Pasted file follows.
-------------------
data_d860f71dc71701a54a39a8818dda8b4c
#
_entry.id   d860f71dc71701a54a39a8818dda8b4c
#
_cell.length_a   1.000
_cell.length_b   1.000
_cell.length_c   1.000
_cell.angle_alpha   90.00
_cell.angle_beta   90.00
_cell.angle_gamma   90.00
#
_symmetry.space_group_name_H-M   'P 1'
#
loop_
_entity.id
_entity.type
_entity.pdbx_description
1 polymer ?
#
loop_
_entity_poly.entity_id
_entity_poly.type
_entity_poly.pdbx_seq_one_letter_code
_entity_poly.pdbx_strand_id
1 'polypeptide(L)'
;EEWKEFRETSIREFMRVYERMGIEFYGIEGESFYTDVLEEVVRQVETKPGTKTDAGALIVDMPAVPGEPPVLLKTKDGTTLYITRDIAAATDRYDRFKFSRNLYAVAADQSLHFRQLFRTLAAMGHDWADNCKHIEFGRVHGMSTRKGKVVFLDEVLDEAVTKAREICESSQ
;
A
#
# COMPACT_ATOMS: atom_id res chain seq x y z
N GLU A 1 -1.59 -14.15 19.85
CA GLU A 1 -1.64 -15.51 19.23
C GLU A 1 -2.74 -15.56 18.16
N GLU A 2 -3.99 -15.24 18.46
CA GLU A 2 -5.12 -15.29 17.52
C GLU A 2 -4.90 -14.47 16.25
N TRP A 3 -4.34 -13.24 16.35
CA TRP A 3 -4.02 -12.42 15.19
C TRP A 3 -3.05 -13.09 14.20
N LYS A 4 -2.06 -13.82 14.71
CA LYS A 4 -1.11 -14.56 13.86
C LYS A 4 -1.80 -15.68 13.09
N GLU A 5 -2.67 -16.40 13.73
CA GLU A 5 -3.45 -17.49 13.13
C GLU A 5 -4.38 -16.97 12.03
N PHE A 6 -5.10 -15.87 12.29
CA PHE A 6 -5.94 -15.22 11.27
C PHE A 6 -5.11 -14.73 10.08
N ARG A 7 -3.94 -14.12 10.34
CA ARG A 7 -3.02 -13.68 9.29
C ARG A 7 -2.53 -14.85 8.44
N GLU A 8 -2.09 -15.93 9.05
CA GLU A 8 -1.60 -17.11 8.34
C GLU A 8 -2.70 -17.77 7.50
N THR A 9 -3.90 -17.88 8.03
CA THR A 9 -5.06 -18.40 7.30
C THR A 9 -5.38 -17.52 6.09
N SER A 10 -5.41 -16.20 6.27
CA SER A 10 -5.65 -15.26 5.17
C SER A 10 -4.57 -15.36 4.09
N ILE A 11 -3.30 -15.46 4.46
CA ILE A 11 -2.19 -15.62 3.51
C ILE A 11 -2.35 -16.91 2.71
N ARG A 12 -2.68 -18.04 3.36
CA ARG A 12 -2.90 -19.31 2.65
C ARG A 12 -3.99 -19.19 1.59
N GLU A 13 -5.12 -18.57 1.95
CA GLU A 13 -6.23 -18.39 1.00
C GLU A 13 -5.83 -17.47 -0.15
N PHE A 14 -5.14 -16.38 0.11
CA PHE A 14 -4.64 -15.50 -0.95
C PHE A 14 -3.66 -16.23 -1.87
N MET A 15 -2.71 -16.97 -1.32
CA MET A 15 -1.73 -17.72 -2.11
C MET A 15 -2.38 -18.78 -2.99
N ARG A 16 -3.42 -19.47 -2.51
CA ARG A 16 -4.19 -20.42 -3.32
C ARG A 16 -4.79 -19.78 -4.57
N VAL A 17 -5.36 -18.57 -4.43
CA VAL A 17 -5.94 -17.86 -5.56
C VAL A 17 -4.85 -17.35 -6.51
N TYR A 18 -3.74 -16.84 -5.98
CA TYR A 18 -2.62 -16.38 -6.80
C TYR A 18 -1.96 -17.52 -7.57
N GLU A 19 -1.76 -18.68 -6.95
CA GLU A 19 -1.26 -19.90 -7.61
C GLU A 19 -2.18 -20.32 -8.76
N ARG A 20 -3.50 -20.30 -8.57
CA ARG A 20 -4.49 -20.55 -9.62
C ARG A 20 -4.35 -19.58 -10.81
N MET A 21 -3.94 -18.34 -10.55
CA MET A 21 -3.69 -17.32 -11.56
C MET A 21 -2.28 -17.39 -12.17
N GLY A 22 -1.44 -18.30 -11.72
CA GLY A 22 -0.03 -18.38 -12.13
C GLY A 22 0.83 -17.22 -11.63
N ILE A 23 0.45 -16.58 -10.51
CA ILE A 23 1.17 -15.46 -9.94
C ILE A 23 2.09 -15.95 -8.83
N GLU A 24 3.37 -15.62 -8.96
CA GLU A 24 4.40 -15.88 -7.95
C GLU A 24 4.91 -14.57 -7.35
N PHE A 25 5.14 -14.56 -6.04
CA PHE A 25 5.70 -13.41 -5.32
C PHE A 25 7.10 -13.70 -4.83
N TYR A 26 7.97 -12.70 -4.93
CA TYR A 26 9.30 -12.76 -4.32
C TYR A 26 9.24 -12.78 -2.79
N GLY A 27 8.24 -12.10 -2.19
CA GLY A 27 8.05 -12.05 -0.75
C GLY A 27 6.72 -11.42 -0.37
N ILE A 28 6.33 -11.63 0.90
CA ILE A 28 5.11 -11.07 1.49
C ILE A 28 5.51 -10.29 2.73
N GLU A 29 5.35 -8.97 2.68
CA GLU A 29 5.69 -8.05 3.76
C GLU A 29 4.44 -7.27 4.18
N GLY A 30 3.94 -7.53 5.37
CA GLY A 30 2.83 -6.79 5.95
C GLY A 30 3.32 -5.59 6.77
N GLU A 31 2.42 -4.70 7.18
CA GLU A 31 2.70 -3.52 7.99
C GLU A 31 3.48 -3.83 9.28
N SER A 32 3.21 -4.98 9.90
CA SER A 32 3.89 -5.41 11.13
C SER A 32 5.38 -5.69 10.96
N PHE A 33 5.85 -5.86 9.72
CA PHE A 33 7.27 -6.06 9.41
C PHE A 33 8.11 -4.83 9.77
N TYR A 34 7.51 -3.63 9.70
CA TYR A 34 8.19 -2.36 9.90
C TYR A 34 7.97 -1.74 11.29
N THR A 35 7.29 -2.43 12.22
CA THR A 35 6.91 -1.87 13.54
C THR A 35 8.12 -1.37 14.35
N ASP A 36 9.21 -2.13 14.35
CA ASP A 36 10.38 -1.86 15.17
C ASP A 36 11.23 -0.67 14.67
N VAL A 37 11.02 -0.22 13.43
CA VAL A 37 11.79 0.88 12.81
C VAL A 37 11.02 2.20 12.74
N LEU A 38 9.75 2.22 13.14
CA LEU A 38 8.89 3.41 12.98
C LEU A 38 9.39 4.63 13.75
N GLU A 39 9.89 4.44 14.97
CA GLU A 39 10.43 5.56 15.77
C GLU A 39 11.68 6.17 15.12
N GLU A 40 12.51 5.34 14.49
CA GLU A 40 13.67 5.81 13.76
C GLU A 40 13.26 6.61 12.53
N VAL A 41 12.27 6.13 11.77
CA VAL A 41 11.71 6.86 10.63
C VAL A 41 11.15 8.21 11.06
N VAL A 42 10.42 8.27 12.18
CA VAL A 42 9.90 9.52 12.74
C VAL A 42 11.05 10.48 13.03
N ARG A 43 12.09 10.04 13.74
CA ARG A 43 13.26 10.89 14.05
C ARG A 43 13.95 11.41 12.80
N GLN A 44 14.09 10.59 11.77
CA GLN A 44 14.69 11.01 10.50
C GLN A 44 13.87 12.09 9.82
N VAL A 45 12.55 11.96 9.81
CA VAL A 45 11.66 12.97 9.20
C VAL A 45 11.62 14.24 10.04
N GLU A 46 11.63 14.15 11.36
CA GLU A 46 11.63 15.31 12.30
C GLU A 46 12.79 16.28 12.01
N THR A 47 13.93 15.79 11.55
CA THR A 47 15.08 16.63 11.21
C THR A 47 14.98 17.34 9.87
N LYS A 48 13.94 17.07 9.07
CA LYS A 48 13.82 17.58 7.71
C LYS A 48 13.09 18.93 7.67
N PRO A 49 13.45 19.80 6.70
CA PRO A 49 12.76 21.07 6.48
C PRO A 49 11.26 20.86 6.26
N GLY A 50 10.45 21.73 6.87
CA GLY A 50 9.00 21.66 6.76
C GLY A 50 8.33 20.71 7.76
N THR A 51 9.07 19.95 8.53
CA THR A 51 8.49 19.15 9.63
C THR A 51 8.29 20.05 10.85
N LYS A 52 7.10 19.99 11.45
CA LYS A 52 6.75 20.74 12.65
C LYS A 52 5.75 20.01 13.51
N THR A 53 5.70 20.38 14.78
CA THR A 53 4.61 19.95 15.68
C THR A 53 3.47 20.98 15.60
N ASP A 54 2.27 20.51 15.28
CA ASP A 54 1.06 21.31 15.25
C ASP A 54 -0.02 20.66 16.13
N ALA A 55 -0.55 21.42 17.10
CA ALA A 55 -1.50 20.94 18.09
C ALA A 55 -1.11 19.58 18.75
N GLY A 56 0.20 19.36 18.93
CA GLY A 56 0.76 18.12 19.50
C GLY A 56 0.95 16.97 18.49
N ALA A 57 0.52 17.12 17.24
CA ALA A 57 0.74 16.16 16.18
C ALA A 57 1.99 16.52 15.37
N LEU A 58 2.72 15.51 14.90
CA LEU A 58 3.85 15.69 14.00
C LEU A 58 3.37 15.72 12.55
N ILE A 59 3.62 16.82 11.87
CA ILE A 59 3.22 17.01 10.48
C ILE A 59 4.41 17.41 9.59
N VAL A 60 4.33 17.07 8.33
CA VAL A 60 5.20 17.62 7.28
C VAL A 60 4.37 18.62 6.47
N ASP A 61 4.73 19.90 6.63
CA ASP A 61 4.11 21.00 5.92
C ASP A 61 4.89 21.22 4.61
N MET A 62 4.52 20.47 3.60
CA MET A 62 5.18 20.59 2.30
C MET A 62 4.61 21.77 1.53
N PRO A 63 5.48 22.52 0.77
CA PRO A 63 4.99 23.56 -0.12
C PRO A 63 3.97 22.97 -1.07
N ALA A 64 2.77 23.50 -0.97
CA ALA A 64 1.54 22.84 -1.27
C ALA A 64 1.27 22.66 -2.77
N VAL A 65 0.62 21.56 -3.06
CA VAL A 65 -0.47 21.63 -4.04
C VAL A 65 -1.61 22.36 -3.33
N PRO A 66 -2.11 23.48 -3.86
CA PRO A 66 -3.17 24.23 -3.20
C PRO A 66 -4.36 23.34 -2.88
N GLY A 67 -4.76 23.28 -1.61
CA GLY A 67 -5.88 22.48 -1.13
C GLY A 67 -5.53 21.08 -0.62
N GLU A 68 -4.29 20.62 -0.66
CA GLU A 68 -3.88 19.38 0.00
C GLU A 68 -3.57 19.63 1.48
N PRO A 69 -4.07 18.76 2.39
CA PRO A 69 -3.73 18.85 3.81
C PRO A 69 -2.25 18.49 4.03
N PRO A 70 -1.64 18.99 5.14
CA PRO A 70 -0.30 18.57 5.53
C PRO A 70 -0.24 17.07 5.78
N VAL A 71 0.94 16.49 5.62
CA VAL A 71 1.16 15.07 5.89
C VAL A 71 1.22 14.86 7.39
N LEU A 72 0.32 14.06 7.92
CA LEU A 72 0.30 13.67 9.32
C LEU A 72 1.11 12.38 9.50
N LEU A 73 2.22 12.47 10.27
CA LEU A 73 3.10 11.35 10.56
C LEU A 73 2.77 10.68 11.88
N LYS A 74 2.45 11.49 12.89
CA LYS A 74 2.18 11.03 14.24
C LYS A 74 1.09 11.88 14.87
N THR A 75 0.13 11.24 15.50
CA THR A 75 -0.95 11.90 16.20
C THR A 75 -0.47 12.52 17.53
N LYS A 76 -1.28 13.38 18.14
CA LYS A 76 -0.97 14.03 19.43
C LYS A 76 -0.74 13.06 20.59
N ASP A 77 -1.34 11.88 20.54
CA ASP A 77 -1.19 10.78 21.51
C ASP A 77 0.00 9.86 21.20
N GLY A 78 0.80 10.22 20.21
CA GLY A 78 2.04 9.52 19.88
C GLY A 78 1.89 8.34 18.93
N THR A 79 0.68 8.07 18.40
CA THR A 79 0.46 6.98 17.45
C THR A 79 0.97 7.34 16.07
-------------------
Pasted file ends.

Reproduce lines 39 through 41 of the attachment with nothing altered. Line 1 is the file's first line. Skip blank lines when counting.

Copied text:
C TRP A 3 -3.05 -13.09 14.20
N LYS A 4 -2.06 -13.82 14.71
CA LYS A 4 -1.11 -14.56 13.86